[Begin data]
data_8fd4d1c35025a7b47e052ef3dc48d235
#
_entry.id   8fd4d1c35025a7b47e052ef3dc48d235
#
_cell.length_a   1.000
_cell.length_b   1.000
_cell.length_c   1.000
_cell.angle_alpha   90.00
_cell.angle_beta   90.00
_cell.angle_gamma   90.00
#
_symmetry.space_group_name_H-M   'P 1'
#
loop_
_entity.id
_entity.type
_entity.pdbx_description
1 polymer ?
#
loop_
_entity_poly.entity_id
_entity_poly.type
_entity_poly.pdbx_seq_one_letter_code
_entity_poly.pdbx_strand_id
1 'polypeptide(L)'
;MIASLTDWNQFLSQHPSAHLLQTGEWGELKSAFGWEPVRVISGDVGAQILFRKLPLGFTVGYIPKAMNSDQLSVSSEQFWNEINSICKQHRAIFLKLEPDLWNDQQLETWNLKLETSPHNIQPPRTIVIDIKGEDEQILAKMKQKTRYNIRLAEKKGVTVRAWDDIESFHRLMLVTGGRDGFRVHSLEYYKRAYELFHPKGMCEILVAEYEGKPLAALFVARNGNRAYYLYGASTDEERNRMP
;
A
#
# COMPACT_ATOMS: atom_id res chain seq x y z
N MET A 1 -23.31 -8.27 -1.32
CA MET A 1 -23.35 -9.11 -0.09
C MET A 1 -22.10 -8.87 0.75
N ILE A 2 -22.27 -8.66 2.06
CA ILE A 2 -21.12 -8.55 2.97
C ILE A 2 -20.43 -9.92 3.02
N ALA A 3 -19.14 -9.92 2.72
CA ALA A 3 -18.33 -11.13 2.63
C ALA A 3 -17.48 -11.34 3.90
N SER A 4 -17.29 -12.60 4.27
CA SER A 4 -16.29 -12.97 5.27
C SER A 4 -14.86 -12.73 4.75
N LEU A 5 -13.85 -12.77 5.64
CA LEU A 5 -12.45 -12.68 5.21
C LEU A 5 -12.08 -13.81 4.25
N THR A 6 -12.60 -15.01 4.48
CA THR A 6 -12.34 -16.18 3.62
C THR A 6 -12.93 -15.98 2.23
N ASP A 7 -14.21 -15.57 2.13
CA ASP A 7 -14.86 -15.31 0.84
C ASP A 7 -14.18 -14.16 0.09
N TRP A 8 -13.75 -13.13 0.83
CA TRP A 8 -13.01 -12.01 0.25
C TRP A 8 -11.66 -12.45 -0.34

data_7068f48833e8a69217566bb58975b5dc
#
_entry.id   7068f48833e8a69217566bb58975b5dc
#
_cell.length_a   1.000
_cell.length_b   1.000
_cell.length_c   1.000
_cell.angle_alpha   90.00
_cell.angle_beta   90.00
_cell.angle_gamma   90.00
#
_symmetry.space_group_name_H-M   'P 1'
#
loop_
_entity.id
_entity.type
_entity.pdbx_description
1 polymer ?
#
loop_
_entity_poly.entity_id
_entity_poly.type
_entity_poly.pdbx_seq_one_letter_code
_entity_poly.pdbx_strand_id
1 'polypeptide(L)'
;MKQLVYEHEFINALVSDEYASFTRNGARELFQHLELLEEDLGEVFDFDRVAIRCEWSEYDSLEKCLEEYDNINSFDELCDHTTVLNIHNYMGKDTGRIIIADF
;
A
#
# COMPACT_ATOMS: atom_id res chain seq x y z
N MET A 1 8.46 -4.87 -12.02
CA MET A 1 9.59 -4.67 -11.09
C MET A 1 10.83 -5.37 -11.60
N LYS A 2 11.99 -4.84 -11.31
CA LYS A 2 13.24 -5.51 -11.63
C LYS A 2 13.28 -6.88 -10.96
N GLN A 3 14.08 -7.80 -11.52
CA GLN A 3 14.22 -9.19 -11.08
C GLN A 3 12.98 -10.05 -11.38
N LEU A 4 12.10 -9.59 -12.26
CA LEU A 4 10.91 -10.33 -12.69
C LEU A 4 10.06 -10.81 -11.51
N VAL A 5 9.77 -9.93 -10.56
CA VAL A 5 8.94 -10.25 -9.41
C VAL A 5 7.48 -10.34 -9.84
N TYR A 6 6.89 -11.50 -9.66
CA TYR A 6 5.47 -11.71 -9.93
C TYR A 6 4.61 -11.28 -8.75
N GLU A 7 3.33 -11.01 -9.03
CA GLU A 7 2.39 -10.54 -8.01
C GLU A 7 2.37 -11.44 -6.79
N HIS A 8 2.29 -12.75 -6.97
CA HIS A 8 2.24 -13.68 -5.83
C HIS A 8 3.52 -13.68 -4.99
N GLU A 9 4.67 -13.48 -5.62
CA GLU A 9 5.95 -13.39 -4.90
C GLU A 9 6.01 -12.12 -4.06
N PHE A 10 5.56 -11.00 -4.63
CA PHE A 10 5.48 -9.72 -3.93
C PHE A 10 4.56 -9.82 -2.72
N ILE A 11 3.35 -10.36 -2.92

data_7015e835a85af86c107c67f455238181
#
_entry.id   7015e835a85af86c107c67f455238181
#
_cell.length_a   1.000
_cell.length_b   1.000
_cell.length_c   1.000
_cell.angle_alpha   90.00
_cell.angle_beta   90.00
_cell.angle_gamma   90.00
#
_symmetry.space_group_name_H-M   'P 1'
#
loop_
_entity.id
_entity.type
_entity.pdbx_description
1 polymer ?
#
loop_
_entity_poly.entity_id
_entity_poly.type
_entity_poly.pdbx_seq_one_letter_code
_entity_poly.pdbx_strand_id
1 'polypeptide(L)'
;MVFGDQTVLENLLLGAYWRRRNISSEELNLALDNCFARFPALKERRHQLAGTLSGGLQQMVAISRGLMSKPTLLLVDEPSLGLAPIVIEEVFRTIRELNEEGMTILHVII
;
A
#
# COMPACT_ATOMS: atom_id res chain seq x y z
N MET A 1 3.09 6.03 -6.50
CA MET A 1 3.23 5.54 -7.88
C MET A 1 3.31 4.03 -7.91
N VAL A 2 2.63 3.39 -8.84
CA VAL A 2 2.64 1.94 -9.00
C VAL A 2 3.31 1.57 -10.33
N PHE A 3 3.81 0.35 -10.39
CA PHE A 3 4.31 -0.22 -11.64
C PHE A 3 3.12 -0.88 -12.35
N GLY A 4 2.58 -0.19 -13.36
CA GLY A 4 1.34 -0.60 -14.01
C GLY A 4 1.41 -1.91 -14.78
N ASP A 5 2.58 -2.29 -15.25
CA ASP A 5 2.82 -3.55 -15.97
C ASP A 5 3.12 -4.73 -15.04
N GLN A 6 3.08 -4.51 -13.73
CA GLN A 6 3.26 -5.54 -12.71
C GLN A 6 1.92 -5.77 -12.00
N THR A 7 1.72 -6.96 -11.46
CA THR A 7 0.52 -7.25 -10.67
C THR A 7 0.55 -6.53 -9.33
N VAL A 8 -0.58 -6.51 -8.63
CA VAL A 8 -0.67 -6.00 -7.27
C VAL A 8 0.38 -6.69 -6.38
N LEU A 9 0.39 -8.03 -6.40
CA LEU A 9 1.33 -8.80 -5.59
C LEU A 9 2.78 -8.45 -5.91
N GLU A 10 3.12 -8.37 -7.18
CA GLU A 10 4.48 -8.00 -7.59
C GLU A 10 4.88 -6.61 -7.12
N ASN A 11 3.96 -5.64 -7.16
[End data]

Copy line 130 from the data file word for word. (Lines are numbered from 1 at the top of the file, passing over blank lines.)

_entity.id